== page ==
It has been denied under the bankrupt law of the United States that even a right to trespass de bonis asportatis will pass. Hempstead v. Bird, 2 Day, 293 ; 3 id. 272, s. c. Speaking on the same subject in Comegys v. Vasse, 1 Pet. 213, Story, J., says: " In general, it may be affirmed that mere personal torts which die with the party, and do not survive to his personal representatives, are not capable of passing by assignment.” Gardner v. Adams, before mentioned, merely declares that a tort is not assignable so as to warrant an action in the name of the assignee. But the cases in respect to executors and insolvent assignees, and the like, certainly go very far to direct what we are to consider matter of property or estate, so far that it can be touched by a contract and made a subject of transfer between parties in any way, at law or in equity. If the right be not so entirely personal, that a man cannot by any contract place it beyond his control, it is assignable under the statutes of insolvency, or will on his death pass to his executors. The reason is because it makes a part of his estate, it is matter of property, and as such it is in its nature assignable. On the coutrary, if it be strictly personal, it is beyond the reach of contract; in the same sense we say of many rights, they are inalienable. No one would pretend that a man's person could be specifically affected by contract : though he should bind himself by indenture, equity could not enforce the agreement. Mary Clark's Case, 1 Blackf. 122. So of a man's absolute personal rights in general; as, his claim to safety from violence, and his relative rights as a husband, a father, a master, a trustee, &c. These, though professedly aliened in the strongest terms, cannot be specifically bound. Neither law nor equity will recognize the transfer. A claim of damages for a violation of any of these or the like rights appears, upon the authorities, to come within the same rule as being correlatively of the same nature. Such, clearly, was the case at bar. The injury done to Thomas was a violation of his rights as a master. Even had his servant been bound by indenture, she could not have been assigned ; and had he died, the indenture would have been void, Baxter v. Burfield, 2 Strange, 1266 ; though a contract that she should serve another would doubtless have bound him personally. Looking at the cases and at legal analogies, it appears to me the same clistinction must prevail here. In Caistre v. Eccles, 1 Ld. Raym. 683, it was held that though the assignment of an apprentice was void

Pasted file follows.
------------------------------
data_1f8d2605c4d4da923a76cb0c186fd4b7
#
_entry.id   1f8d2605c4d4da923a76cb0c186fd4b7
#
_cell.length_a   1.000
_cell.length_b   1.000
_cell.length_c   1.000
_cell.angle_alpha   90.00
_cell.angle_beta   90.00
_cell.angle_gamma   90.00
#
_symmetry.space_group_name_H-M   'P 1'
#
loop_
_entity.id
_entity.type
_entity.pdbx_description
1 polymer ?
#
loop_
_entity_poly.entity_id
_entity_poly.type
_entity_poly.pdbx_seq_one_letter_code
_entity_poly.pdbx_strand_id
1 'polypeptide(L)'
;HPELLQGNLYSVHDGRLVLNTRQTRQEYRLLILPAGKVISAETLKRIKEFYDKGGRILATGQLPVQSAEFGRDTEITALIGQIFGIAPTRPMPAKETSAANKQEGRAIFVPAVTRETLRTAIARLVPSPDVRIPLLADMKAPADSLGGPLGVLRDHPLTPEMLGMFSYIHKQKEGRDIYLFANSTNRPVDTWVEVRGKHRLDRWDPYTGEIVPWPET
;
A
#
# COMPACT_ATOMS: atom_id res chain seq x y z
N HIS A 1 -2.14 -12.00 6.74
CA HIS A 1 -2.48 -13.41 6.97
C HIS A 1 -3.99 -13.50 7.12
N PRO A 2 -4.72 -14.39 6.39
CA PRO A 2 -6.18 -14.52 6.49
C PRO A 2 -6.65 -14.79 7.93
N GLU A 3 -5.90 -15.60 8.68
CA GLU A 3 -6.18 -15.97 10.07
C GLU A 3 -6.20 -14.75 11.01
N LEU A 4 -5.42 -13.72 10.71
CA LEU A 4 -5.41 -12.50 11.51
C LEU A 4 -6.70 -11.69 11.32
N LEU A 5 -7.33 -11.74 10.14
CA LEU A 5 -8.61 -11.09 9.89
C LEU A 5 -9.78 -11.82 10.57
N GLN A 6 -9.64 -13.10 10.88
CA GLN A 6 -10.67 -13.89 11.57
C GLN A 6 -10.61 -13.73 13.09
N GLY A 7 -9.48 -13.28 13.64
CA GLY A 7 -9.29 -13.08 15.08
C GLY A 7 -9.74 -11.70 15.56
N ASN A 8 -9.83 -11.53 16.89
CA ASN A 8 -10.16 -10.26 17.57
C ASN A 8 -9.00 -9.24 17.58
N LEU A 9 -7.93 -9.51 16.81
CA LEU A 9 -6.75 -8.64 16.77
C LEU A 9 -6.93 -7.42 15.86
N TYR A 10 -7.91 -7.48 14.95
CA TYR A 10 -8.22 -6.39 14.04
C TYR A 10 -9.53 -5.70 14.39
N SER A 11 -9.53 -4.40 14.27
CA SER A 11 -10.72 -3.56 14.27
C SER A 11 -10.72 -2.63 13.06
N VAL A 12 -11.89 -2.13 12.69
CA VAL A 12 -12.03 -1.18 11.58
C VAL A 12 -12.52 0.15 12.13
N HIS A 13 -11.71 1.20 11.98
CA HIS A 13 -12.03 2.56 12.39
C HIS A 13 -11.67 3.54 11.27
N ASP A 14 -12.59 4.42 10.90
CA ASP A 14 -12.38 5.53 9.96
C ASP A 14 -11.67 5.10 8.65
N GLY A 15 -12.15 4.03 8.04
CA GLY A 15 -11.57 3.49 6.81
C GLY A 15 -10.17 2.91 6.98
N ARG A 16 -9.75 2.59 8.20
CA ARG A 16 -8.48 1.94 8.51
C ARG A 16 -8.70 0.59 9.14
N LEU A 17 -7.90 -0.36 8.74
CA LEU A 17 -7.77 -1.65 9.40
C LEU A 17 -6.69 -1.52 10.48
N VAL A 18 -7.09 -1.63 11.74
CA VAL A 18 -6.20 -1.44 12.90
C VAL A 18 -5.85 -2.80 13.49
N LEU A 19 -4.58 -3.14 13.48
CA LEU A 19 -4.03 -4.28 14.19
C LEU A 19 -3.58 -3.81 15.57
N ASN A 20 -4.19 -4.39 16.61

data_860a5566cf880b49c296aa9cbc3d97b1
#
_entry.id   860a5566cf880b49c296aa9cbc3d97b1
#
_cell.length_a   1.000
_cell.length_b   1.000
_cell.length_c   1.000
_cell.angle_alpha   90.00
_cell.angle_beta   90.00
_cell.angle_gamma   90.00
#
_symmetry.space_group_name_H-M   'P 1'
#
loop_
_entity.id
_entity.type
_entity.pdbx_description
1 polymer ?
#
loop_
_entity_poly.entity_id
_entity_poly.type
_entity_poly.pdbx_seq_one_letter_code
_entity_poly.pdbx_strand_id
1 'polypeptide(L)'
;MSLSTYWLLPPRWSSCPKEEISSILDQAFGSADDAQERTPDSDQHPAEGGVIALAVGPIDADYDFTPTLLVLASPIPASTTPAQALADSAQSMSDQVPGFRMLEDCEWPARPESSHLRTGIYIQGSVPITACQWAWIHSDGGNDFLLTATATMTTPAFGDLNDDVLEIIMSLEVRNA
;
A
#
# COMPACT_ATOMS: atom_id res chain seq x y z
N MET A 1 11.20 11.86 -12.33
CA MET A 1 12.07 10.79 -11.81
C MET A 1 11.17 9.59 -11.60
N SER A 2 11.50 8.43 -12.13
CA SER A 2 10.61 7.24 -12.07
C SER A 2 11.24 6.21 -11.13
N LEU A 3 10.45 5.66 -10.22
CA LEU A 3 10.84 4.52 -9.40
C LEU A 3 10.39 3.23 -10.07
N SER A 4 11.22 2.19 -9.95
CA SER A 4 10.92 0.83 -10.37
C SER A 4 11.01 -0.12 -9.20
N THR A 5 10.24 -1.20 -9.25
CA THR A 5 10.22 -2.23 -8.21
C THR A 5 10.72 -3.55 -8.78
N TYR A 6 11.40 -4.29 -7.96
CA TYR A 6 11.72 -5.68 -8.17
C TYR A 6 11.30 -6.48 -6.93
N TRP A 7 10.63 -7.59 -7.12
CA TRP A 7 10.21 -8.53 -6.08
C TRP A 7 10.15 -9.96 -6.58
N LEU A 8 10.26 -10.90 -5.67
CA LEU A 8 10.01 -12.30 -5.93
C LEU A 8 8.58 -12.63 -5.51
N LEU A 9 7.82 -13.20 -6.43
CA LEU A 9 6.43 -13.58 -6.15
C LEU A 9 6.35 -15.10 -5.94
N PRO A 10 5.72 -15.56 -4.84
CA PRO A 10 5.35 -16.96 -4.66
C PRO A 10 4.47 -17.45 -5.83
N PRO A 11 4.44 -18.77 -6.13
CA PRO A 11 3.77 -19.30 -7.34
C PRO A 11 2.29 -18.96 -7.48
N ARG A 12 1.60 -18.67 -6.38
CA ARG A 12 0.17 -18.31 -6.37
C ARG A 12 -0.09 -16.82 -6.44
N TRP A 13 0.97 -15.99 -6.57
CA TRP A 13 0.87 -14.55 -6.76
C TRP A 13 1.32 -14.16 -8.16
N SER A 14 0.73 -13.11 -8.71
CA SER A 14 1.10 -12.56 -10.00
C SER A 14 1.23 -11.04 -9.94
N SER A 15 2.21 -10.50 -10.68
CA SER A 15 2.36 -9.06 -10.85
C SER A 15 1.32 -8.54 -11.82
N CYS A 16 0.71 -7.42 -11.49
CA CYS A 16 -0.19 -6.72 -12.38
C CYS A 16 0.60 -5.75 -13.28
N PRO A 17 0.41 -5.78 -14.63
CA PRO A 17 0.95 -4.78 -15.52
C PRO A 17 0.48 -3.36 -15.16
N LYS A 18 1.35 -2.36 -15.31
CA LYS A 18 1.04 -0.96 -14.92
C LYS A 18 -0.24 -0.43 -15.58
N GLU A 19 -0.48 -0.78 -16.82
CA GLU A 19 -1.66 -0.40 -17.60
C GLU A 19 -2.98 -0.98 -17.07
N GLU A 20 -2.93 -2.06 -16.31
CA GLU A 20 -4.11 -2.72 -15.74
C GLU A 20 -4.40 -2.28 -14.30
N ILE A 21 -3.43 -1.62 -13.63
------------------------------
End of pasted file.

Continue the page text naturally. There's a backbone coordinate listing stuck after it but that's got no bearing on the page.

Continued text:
as such, yet it operated as a covenant by the first master that the apprentice should serve the second, on which a suit would lie. This very distinction was taken in respect to a tort in Deering v. Farrington, 3 Keb. 304. The defendant sold to the plaintiffs £500, part of the loss by firing a ship, which should be recovered against any person, and held that though this could not operate by way of assignment, yet the defendant having got the money himself, he was liable to the plaintiff on an implied covenant. Hales, C. J., said the assignment did not transfer the duty, but was a contract to transfer the benefit ; and the law makes a covenant wherever the party will contravene his agreement by deed. This was not exactly a personal injury. The courts at this day might, as it respected property, hold such a claim assignable in equity ; but the case shows the principle which is still applicable to personal wrongs.